Two additional consonants, [r] and [r̤], are found in borrowings. Both are spelled as r. Labials are consonants articulated either with both lips (bilabial articulation) or with the lower lip and the upper teeth (labiodental articulation). ... Dentals are consonants such as t, d, n, and l articulated with either the lower or the upper teeth, or both, rather than with the gum ridge as in English. ... Alveolar consonants are articulated with the tongue against or close to the superior alveolar ridge, which is called that because it contains the alveoli (the sockets) of the superior teeth. ... Postalveolar (or palato-alveolar) consonants are consonants articulated with the tip of the tongue between the alveolar ridge (the place of articulation for alveolar consonants) and the palate (the place of articulation for palatal consonants). ... Palatal consonants are consonants articulated with the body of the tongue raised against the hard palate (the middle part of the roof of the mouth). ... Velars are consonants articulated with the back part of the tongue (the dorsum) against the soft palate (the back part of the roof of the mouth, known also as the velum). ... Glottal consonants are consonants articulated with the glottis. ... A central or medial consonant is a consonant sound that is produced when air flows across the center of the mouth over the tongue. ... Laterals are L-like consonants pronounced with an occlusion made somewhere along the axis of the tongue, while air from the lungs escapes at one side or both sides of the tongue. ... Clicks are stops produced with two articulatory closures in the oral cavity. ... In phonetics, aspiration is the strong burst of air that accompanies the release of some obstruents. ... Breathy voice or murmured voice is a phonation in which the vocal folds are vibrating as in normal voicing, but the glottal closure is incomplete, so that the voicing is somewhat inefficient and air continues to leak between the vocal folds throughout the vibration cycle with audible friction noise. ... A stop or plosive or occlusive is a consonant sound produced by stopping the airflow in the vocal tract. ... Ejective consonants are a class of consonants which may contrast with aspirated or tenuis consonants in a language. ... In phonetics, aspiration is the strong burst of air that accompanies the release of some obstruents. ... Breathy voice or murmured voice is a phonation in which the vocal folds are vibrating as in normal voicing, but the glottal closure is incomplete, so that the voicing is somewhat inefficient and air continues to leak between the vocal folds throughout the vibration cycle with audible friction noise. ... Look up implosive in Wiktionary, the free dictionary. ... An affricate is a consonant that begins like a stop (most often an alveovelar, such as [t] or [d]) and that doesnt have a release of its own, but opens directly into a fricative (or, in one language, into a trill). ... Ejective consonants are a class of consonants which may contrast with aspirated or tenuis consonants in a language. ... In phonetics, aspiration is the strong burst of air that accompanies the release of some obstruents. ... Breathy voice or murmured voice is a phonation in which the vocal folds are vibrating as in normal voicing, but the glottal closure is incomplete, so that the voicing is somewhat inefficient and air continues to leak between the vocal folds throughout the vibration cycle with audible friction noise. ... Note: This page contains phonetic information presented in the International Phonetic Alphabet (IPA) using Unicode. ... In phonetics, a voiceless consonant is a consonant that does not have voicing. ... Breathy voice or murmured voice is a phonation in which the vocal folds are vibrating as in normal voicing, but the glottal closure is incomplete, so that the voicing is somewhat inefficient and air continues to leak between the vocal folds throughout the vibration cycle with audible friction noise. ... A nasal consonant is produced when the velum—that fleshy part of the palate near the back—is lowered, allowing air to escape freely through the nose. ... A voiced consonant is a sound made as the vocal cords vibrate, as opposed to a voiceless consonant, where the vocal cords are relaxed. ... Breathy voice or murmured voice is a phonation in which the vocal folds are vibrating as in normal voicing, but the glottal closure is incomplete, so that the voicing is somewhat inefficient and air continues to leak between the vocal folds throughout the vibration cycle with audible friction noise. ... Approximants are speech sounds that could be regarded as intermediate between vowels and typical consonants. ... A voiced consonant is a sound made as the vocal cords vibrate, as opposed to a voiceless consonant, where the vocal cords are relaxed. ... Breathy voice or murmured voice is a phonation in which the vocal folds are vibrating as in normal voicing, but the glottal closure is incomplete, so that the voicing is somewhat inefficient and air continues to leak between the vocal folds throughout the vibration cycle with audible friction noise. ... Image File history File links Nelson_Mandela. ... Image File history File links Nelson_Mandela. ... Nelson Rolihlahla Mandela (IPA pronunciation: //) (born July 18, 1918) was the first President of South Africa to be elected in fully-representative democratic elections. ...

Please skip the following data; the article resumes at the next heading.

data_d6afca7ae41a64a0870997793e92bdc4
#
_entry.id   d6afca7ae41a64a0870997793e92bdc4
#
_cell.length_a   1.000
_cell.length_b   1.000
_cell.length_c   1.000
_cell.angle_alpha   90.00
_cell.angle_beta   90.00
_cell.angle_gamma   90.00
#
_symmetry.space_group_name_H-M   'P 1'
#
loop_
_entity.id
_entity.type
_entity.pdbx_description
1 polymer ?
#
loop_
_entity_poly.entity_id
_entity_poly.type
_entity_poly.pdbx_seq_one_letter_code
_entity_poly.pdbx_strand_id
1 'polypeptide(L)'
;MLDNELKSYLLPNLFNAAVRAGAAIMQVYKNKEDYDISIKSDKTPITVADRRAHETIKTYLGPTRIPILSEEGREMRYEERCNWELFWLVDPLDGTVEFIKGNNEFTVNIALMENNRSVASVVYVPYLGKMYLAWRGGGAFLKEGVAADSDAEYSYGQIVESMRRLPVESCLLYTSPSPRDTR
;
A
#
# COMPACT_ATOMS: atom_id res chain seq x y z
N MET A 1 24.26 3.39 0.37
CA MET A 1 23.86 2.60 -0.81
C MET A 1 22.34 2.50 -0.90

Two additional consonants, [ʒ] and [ʒ̈], are found in borrowings. Both are spelled as zh.